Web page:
US lawmakers back sanctions over China’s Muslim crackdown

US President Donald Trump delivers his speech next to US and Chinese flags as he and Chinese President Xi Jinping meet business leaders at the Great Hall of the People in Beijing, China, November 9, 2017. (Reuters)
Updated 12 September 2018
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US lawmakers back sanctions over China’s Muslim crackdown

WASHINGTON: The Republican leaders of a US congressional commission on China urged President Donald Trump’s administration on Wednesday to broaden sanctions on Chinese officials over its treatment of minority Muslims in the Xinjiang region.
In a letter on Wednesday, Senator Marco Rubio, chairman of the Congressional-Executive Commission on China, and Representative Chris Smith, the co-chairman, asked Secretary of Commerce Wilbur Ross to expand the list of Chinese entities barred from purchasing equipment that could be used for surveillance.
“Given the national integration of China’s state security apparatus, we believe there should ... be a presumption of denial for any sale of technology or equipment that would make a direct and significant contribution to the police surveillance and detection system (in the Xinjiang Uighur Autonomous Region),” Rubio and Smith said.
The US State Department on Tuesday expressed deep concern over China’s “worsening crackdown” on minority Muslims in the Xinjiang region, as the Trump administration considered sanctions against Chinese senior officials and companies linked to allegations of human rights abuses.
Discussions have gained momentum within the US government over possible economic penalties in response to reports of mass detentions of ethnic Uighurs and other Muslims, which has prompted a growing international outcry.


Hong Kong bans pro-independence party

In this file photo taken on August 5, 2016, Andy Chan (R), leader of the pro-independence Hong Kong National Party (HKNP), gives a press conference at the start of a rally near the government's headquarters in Hong Kong. (AFP)
Updated 24 September 2018
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Hong Kong bans pro-independence party

  • The ban is likely to raise further questions about Beijing’s growing influence in the former British colony, which was promised semi-autonomy as part of the 1997 handover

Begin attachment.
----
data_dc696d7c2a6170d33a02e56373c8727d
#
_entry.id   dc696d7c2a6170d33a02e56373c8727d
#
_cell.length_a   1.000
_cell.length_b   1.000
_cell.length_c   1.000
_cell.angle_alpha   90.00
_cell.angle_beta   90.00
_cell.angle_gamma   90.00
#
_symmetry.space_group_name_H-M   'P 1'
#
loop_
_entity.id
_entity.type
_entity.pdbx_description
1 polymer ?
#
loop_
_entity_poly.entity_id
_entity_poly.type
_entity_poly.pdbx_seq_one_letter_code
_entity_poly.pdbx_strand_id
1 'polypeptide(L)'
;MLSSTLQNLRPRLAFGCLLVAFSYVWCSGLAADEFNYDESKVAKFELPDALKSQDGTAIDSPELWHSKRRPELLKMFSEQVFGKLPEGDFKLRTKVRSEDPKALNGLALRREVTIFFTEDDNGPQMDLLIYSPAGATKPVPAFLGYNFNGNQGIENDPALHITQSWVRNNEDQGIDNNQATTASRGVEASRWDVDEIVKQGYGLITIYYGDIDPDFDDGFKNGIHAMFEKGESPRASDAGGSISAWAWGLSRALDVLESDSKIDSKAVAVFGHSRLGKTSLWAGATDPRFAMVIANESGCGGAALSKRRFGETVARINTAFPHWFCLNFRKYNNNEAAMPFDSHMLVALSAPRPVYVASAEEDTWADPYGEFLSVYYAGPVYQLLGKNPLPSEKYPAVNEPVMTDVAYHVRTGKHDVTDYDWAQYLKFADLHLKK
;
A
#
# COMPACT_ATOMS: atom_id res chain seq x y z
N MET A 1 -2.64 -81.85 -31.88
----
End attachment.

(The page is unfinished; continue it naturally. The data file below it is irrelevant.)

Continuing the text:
HONG KONG: Authorities in Hong Kong on Monday took an unprecedented step against separatist voices by banning a political party that advocates independence for the southern Chinese territory on national security grounds.
John Lee, the territory’s secretary for security, announced that the Hong Kong National Party will be prohibited from operation from Monday.
Lee’s announcement did not provide further details. But Hong Kong’s security bureau had previously said in a letter to the National Party’s leader, 27-year-old Andy Chan, that the party should be dissolved “in the interests of national security or public safety, public order or the protection of the rights and freedoms of others.” Chan had no immediate comment.
That letter had cited a national security law that has not been invoked since 1997. The ban is likely to raise further questions about Beijing’s growing influence in the former British colony, which was promised semi-autonomy as part of the 1997 handover. Chinese President Xi Jinping and other officials have warned separatist activity would not be tolerated.
Chan, the National Party leader, had previously told The Associated Press that police approached him with documents detailing his speeches and activities since the party’s formation in 2016.
The party was founded in response to frustration about Beijing’s treatment of Hong Kong. Despite a promise of autonomy, activists complain mainland influence over its democratic elections is increasing.
Chan and other pro-independence candidates were disqualified from 2016 elections to the Hong Kong legislature after they refused to sign a pledge saying Hong Kong is an inalienable part of China. The Hong Kong National Party has never held any seats on the council.